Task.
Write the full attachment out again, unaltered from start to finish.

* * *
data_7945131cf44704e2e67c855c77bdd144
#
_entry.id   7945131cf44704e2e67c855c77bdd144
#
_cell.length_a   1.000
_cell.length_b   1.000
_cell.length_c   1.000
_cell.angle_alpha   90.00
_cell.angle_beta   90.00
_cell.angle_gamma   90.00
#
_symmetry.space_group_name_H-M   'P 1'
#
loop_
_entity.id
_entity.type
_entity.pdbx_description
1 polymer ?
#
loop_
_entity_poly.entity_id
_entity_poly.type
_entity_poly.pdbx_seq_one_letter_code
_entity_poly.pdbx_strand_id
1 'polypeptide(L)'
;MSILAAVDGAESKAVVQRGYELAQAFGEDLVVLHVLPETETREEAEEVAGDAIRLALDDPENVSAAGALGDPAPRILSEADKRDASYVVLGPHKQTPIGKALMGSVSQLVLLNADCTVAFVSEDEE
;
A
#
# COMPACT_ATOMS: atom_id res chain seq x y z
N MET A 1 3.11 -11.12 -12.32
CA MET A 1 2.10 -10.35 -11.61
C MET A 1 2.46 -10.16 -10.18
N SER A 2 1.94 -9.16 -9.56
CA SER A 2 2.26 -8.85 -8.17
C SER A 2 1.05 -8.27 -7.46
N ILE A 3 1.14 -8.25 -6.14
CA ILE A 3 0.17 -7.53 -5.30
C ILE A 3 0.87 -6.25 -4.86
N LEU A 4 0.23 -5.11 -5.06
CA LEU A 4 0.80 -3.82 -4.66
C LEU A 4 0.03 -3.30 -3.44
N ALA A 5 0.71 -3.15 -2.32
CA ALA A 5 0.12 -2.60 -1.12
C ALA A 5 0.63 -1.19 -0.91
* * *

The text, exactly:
data_7945131cf44704e2e67c855c77bdd144
#
_entry.id   7945131cf44704e2e67c855c77bdd144
#
_cell.length_a   1.000
_cell.length_b   1.000
_cell.length_c   1.000
_cell.angle_alpha   90.00
_cell.angle_beta   90.00
_cell.angle_gamma   90.00
#
_symmetry.space_group_name_H-M   'P 1'
#
loop_
_entity.id
_entity.type
_entity.pdbx_description
1 polymer ?
#
loop_
_entity_poly.entity_id
_entity_poly.type
_entity_poly.pdbx_seq_one_letter_code
_entity_poly.pdbx_strand_id
1 'polypeptide(L)'
;MSILAAVDGAESKAVVQRGYELAQAFGEDLVVLHVLPETETREEAEEVAGDAIRLALDDPENVSAAGALGDPAPRILSEADKRDASYVVLGPHKQTPIGKALMGSVSQLVLLNADCTVAFVSEDEE
;
A
#
# COMPACT_ATOMS: atom_id res chain seq x y z
N MET A 1 3.11 -11.12 -12.32
CA MET A 1 2.10 -10.35 -11.61
C MET A 1 2.46 -10.16 -10.18
N SER A 2 1.94 -9.16 -9.56
CA SER A 2 2.26 -8.85 -8.17
C SER A 2 1.05 -8.27 -7.46
N ILE A 3 1.14 -8.25 -6.14
CA ILE A 3 0.17 -7.53 -5.30
C ILE A 3 0.87 -6.25 -4.86
N LEU A 4 0.23 -5.11 -5.06
CA LEU A 4 0.80 -3.82 -4.66
C LEU A 4 0.03 -3.30 -3.44
N ALA A 5 0.71 -3.15 -2.32
CA ALA A 5 0.12 -2.60 -1.12
C ALA A 5 0.63 -1.19 -0.91